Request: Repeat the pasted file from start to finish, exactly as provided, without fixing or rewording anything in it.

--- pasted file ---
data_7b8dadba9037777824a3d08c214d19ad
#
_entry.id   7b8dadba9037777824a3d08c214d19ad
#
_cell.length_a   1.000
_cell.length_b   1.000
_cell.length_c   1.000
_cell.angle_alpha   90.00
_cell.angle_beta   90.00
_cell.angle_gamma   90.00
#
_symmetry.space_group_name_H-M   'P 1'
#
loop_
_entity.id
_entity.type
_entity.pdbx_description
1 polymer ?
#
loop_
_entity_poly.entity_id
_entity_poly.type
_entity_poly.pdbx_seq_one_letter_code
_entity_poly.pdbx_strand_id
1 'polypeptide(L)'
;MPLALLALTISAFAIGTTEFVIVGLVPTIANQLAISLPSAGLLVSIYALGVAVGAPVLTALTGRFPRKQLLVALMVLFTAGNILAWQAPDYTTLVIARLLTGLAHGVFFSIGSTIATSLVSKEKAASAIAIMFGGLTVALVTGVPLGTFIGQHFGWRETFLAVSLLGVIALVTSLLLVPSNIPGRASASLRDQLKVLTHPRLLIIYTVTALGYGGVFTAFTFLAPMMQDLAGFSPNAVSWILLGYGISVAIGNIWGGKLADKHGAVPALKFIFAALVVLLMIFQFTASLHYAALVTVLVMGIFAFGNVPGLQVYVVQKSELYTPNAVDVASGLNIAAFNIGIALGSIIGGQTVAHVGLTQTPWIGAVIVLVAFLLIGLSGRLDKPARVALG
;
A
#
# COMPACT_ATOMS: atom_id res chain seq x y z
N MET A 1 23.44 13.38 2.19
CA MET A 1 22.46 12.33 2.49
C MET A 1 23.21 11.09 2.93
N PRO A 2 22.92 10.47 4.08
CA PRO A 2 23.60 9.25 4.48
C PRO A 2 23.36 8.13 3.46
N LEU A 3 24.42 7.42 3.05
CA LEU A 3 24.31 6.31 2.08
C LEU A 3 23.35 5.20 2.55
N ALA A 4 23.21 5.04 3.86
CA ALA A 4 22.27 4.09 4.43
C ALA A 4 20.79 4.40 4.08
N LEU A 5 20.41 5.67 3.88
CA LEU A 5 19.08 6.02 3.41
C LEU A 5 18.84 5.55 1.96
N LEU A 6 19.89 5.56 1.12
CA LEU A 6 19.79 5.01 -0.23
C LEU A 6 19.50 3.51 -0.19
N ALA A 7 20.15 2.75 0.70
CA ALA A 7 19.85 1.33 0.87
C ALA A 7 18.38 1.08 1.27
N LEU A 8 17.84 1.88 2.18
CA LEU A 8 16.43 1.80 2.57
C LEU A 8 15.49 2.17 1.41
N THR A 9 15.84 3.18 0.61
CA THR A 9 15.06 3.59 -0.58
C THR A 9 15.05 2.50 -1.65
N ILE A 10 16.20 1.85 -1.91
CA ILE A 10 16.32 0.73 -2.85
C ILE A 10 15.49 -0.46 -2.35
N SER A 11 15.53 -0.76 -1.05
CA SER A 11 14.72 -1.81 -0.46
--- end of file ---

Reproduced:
data_7b8dadba9037777824a3d08c214d19ad
#
_entry.id   7b8dadba9037777824a3d08c214d19ad
#
_cell.length_a   1.000
_cell.length_b   1.000
_cell.length_c   1.000
_cell.angle_alpha   90.00
_cell.angle_beta   90.00
_cell.angle_gamma   90.00
#
_symmetry.space_group_name_H-M   'P 1'
#
loop_
_entity.id
_entity.type
_entity.pdbx_description
1 polymer ?
#
loop_
_entity_poly.entity_id
_entity_poly.type
_entity_poly.pdbx_seq_one_letter_code
_entity_poly.pdbx_strand_id
1 'polypeptide(L)'
;MPLALLALTISAFAIGTTEFVIVGLVPTIANQLAISLPSAGLLVSIYALGVAVGAPVLTALTGRFPRKQLLVALMVLFTAGNILAWQAPDYTTLVIARLLTGLAHGVFFSIGSTIATSLVSKEKAASAIAIMFGGLTVALVTGVPLGTFIGQHFGWRETFLAVSLLGVIALVTSLLLVPSNIPGRASASLRDQLKVLTHPRLLIIYTVTALGYGGVFTAFTFLAPMMQDLAGFSPNAVSWILLGYGISVAIGNIWGGKLADKHGAVPALKFIFAALVVLLMIFQFTASLHYAALVTVLVMGIFAFGNVPGLQVYVVQKSELYTPNAVDVASGLNIAAFNIGIALGSIIGGQTVAHVGLTQTPWIGAVIVLVAFLLIGLSGRLDKPARVALG
;
A
#
# COMPACT_ATOMS: atom_id res chain seq x y z
N MET A 1 23.44 13.38 2.19
CA MET A 1 22.46 12.33 2.49
C MET A 1 23.21 11.09 2.93
N PRO A 2 22.92 10.47 4.08
CA PRO A 2 23.60 9.25 4.48
C PRO A 2 23.36 8.13 3.46
N LEU A 3 24.42 7.42 3.05
CA LEU A 3 24.31 6.31 2.08
C LEU A 3 23.35 5.20 2.55
N ALA A 4 23.21 5.04 3.86
CA ALA A 4 22.27 4.09 4.43
C ALA A 4 20.79 4.40 4.08
N LEU A 5 20.41 5.67 3.88
CA LEU A 5 19.08 6.02 3.41
C LEU A 5 18.84 5.55 1.96
N LEU A 6 19.89 5.56 1.12
CA LEU A 6 19.79 5.01 -0.23
C LEU A 6 19.50 3.51 -0.19
N ALA A 7 20.15 2.75 0.70
CA ALA A 7 19.85 1.33 0.87
C ALA A 7 18.38 1.08 1.27
N LEU A 8 17.84 1.88 2.18
CA LEU A 8 16.43 1.80 2.57
C LEU A 8 15.49 2.17 1.41
N THR A 9 15.84 3.18 0.61
CA THR A 9 15.06 3.59 -0.58
C THR A 9 15.05 2.50 -1.65
N ILE A 10 16.20 1.85 -1.91
CA ILE A 10 16.32 0.73 -2.85
C ILE A 10 15.49 -0.46 -2.35
N SER A 11 15.53 -0.76 -1.05
CA SER A 11 14.72 -1.81 -0.46